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Archive for October, 2013

Brought to BookA Book of English Essays, selected by W.E. Williams (Pelican 1942)

GlamourdämmerungTreasures of Nirvana, Gillian G. Gaar (Carlton 2011)

Highway to Hell – The Road, Cormac McCarthy (2006)

Solids and ShadowsAn Adventure in Multidimensional Space: The Art and Geometry of Polygons, Polyhedra, and Polytopes, Koji Miyazaki (Wiley-Interscience 1987) (posted @ Overlord of the Über-Feral)

Magna Mater MarinaThe Illustrated World Encyclopedia of Marine Fish and Sea Creatures, Amy-Jane Beer and Derek Hall (Lorenz Books 2007) (@ O.o.t.Ü.-F.)


Or Read a Review at Random: RaRaR

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Front cover of A Book of English Essays selected by W.E. WilliamsA Book of English Essays, selected by W.E. Williams (Pelican, 1942)

If we could always do exactly what we wanted, life would be less interesting and we’d discover much less. That applies to literature too. I wanted something to read, but I didn’t want to try this particular book. Nevertheless, faute de mieux, I did. And I’m glad I did, even though I didn’t like most of the essays in it. Too many of them seemed arch and affected, written to fill paper and earn money, not to say anything important or interesting. Joseph Addison, Charles Lamb and William Hazlitt are big names and were big disappointments. Robert Louis Stevenson is an even bigger name and was an even bigger disappointment. His essays don’t seem to live up to his fiction.

Perhaps I should be forced to try those essays again, because first impressions are often wrong. But even if I’ve missed something good there, I’ve found something good elsewhere. More than one essay was good, but one would have been enough to justify reading this book. I’d never heard of Arthur Clutton-Brock (1868–1924) before, but his essay on “The Defects of English Prose” was one of the most interesting I’ve ever read. I thought it would be about grammar and semantics; it was actually about style and personality. I like his ambition and confidence. He surveys centuries of one of the world’s great literatures and finds them wanting:

Yet still one dreams of a prose that has never yet been written in English, though the language is made for it and there are minds not incapable of it, a prose dealing with the greatest things quietly and justly as men deal with them in their secret meditations, seeming perhaps to wander, but always advancing in an unbroken sequence of thought, with a controlled ardor of discovery and the natural beauties of a religious mind. Johnson might have written it, if he had had a stronger sense of beauty and more faith in the flights of reason; Newman, if he had been a greater master of words and less afraid of his own questioning; Henry James, if he had exercised his subtlety on larger things. The best of our prose writers, living or dead, are not civilized enough or too much in love with something else, or not enough in love with anything, to write the prose we dream of. The English Plato is still to be. (“The Defects of English Prose”)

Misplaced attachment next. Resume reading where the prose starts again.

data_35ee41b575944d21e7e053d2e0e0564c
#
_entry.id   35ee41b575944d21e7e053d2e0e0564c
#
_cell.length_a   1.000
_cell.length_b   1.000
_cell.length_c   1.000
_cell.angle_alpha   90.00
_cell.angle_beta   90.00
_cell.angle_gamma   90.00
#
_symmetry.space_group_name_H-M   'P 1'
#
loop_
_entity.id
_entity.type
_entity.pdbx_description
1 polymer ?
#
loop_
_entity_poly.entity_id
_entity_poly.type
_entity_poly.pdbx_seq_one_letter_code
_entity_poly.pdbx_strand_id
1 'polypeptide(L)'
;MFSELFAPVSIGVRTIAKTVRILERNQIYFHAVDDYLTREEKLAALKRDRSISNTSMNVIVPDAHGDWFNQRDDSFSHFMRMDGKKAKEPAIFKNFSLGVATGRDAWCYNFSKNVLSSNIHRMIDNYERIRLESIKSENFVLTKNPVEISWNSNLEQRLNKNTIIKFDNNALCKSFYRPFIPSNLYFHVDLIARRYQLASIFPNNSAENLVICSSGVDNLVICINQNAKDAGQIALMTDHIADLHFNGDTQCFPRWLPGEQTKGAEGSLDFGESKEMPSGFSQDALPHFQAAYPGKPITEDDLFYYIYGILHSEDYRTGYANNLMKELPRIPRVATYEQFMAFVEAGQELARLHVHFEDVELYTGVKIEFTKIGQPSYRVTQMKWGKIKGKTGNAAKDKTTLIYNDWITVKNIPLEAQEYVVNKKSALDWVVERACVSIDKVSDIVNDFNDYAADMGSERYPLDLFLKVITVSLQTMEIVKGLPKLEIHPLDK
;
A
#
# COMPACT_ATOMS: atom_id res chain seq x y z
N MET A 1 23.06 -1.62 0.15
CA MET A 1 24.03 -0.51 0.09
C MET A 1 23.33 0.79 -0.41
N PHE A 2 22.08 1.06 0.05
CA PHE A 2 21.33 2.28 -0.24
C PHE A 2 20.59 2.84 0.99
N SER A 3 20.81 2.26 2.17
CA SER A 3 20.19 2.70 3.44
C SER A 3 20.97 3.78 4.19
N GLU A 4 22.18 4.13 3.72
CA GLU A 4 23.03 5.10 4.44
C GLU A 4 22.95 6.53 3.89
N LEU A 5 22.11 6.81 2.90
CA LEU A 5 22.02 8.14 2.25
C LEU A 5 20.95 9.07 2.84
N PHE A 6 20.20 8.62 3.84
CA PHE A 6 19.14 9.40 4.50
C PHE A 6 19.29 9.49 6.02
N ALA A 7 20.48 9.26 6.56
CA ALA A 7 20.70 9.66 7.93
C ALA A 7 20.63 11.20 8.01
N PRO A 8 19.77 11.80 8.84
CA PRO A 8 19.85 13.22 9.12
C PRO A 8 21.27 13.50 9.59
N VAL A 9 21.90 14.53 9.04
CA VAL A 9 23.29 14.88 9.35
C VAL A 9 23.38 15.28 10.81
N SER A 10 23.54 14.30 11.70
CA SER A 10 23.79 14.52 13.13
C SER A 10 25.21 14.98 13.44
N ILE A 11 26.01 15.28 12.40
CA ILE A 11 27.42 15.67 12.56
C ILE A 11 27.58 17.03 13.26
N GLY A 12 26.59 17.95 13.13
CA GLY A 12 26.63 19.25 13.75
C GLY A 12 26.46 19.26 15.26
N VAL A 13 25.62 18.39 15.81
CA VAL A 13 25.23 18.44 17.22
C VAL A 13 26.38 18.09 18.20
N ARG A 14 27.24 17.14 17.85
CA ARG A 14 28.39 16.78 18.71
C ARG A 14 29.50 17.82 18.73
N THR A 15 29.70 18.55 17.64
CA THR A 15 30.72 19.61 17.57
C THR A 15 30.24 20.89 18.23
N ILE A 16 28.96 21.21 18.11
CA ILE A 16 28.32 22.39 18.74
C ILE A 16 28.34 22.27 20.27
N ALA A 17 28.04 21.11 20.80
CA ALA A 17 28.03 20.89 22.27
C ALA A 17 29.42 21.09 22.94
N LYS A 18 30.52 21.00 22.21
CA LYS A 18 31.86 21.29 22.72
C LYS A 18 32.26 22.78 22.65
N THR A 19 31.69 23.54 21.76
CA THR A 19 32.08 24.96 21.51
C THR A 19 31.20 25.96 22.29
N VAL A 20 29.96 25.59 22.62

I’ve not liked Plato when I’ve tried him, but that is a thought-provoking judgment and Clutton-Brock makes it with skill and subtlety. J.B. Priestley’s essays were good too, though I started them not expecting much. Evelyn Waugh didn’t like him, after all, and though Waugh’s essays are better – and should have been represented here – Priestley is obviously worth more attention. I already knew the same about G.K. Chesterton (1874-1936), but I’ve been neglecting his writing for too long. This book has shown me so, because I thought Chesterton’s three essays – “A Defence of Nonsense”, “A Piece of Chalk” and “A Defence of Penny Dreadfuls” – were the best things in it. He is a very good and very vivid writer whose writing seems impervious to age and fashion.

Hilaire Belloc (1870-1954) comes straight after Chesterton – they were two cheeks of one arse, someone once said about their shared Catholicism and anti-modernism – and he suffers by comparison. I still enjoyed his defence of “Crooked Streets” against rational town-planning and its destructiveness and arrogance. Francis Bacon (1561-1626), who begins the book, is one of the few essayists in English who don’t suffer by comparison with Chesterton. He’s not as vivid or easy to read, but he’s still someone who illuminates the world and makes you glad to be part of it.

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Front cover of Treasures of Nirvana by Gillian G. GaarTreasures of Nirvana, Gillian G. Gaar (Carlton 2011)

A boxed book with “facsimiles of rare material” and a good guide to why Nirvana became so successful. I like their music, but it wasn’t enough on its own to take them right to the top. Successful bands have to appeal to the eye as well as the ear.* Mudhoney and the Melvins appeal to the latter, but not the former. Nirvana appealed to both. Like Jim Morrison before him, Kurt Cobain looked very good on camera. Even his flying hair did. He’s an eye-magnet in almost every photo here and would be even if you didn’t know who he was. But very few people will look at this book without knowing who he was and what happened to him, so his magnetism merely increases. Krist Noveselic and Dave Grohl look ordinary: Kurt looks special. And he’s sealed special for ever, because he died before he got old, just like Jim Morrison.